By Kelley Ann Hughes
I found myself wandering around College of Canyons’ vacant Valencia Campus on a perfect Sunday morning. I couldn’t seem to numb myself from what I’d repetitively seen on campus for the past two semesters. My mission greeted me with balmy air, mellow skies, and melodic birds fluttering nearby. As I headed down a dim stairway in Boykin Hall, a reassuring sunlit filled opening presented me with the treasure trove I needed to contain. A treasure trove I could no longer ignore – an eyesore of endless tossed out cigarette butts.
It is evident that surveillance is lacking to instill that College of the Canyons is a smoke-free campus. While “smoke-free” signs hang upon every building, parking lot, and sidewalk – stressed out students continue to get that much needed drag in before class. With only half a campus covered in three hours, my mission resulted in the cleanup of 2,000 dirty and carcinogenic cigarette butts.
You must be thinking by now: who cares about a couple of tossed out cigarettes? I don’t smoke so it’s not as if it’s my problem.
Over 4.5 trillion cigarette butts are littered worldwide every year. Since the 1980’s government and businesses have banned smoking in many public places. With the inability to smoke inside more and more cigarettes are put out on sidewalks, trails, and beaches. Uncontained cigarette butts end up washing or blowing into storm drains, rivers, and eventually our oceans. According to lung.org, cigarettes contain over 600 ingredients. Once ignited, these little toxic rolls create a residue of 7,000 chemicals. Some of these include arsenic, acetone, lead, and ammonia. Along with health risks, is the cigarette’s inability to decompose. These tossed remnants are made of cellulose acetate, a form of plastic, which takes up to 25 years to degrade.
When those 4.5 trillion tossed out cigarettes make their way down our storm drains and into the ocean they contaminate our waters and marine life. Fish and marine animals that consume cigarette butts are exposed to all the harmful residual toxins. As these butts and other plastic litter continue to collect and swell in the animal’s stomach, false satiety occurs – causing the animal to refrain from eating and eventually starve to death. This vicious cycle continues for the next 25 years after the oceanic dweller is either eaten by a larger predator or decomposes. This waste not only affects our aquatic life, but our sea birds and land animals.
In a study performed by Eli Slaughter of San Diego State University, a single cigarette butt was introduced to a fish filled liter of water. This resulted in high toxicity levels and the death of 50% of the fish. This is just the result of one cigarette butt. That means you get to consume all that arsenic, acetone, ammonia, lead, and all the other 6,996 chemicals every time you eat an affected fish. Even if you don’t smoke, it is imperative that you choose seafood without a side of arsenic.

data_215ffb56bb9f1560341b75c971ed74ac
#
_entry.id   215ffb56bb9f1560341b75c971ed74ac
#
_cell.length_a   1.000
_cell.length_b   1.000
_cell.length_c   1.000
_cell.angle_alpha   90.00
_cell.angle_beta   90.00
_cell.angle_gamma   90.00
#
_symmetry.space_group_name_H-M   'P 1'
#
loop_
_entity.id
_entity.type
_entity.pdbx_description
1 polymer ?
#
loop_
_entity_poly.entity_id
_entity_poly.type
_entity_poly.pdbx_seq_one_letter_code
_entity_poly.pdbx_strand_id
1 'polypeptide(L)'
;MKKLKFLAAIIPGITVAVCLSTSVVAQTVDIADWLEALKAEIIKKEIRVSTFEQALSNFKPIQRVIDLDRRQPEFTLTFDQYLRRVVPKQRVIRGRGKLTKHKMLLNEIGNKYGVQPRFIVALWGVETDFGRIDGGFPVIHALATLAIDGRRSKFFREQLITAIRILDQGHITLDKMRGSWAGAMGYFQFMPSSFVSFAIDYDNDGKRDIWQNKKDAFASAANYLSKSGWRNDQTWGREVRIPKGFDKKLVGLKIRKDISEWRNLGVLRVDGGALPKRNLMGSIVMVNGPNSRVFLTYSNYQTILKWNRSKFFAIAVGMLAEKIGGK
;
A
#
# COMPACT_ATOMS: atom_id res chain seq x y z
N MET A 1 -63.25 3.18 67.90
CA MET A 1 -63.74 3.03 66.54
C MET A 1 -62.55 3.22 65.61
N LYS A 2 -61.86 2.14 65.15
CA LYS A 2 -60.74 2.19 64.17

Monitoring will not solve the problem as most of us college students are young and rebellious. In fact, I’m positive that telling youth they shouldn’t do something always results in the opposite.
The ideal solution would be to implement cigarette butt receptacles, or trash cans. Some could argue that this is an unnecessary cost. Cigarette butt receptacles are quite inexpensive. Along with that, there’s a wonderful organization, Terracycle, that turns your treasure trove of discarded cigarette butts into industrial plastics such as pallets. For every pound collected, Terracycle donates a dollar to your school or charity of choice. So instead of letting those nasty cigarettes contribute to a dirty campus, College of the Canyons could be earning money off of them.
The real cost is our neglected litter. Cigarettes create unappealing environments. Have you ever been lying on the beach taking in glorious rays of sun, and suddenly notice a pile of dirty cigarettes at your feet? This waste ruins many moments as well as innocent lives. Fires caused by tossed out cigarettes claim the lives of about 1,000 people a year and injure up to 3,000. A majority of the cigarette butts I’ve collected on campus have been tossed onto dry vegetation.
It is understandable that smoke-free places are not keen on changing their standards, especially if it is contributing towards the deterioration of humanity’s health. I am not an advocate for smoking. I am an advocate for doing what is right. I cannot ignore that a school as accomplished as College of the Canyons is insidiously contributing to the 4.5 trillion pieces of annual cigarette litter.
Plastic pollution is responsible for the death of over 1 million seabirds and 100,000 marine animals per year (including large amounts of seals, sea turtles, and whales). While a miniscule piece of waste seems like no big threat, we as a blind society are detrimentally impacting our marine life. Garbage patches the size of Texas are swirling through the currents of our gyres while oceanic life is immorally forced to adapt to it.
“Nothing we use for a few minutes should pollute our environment for decades.” – Surfers Against Sewage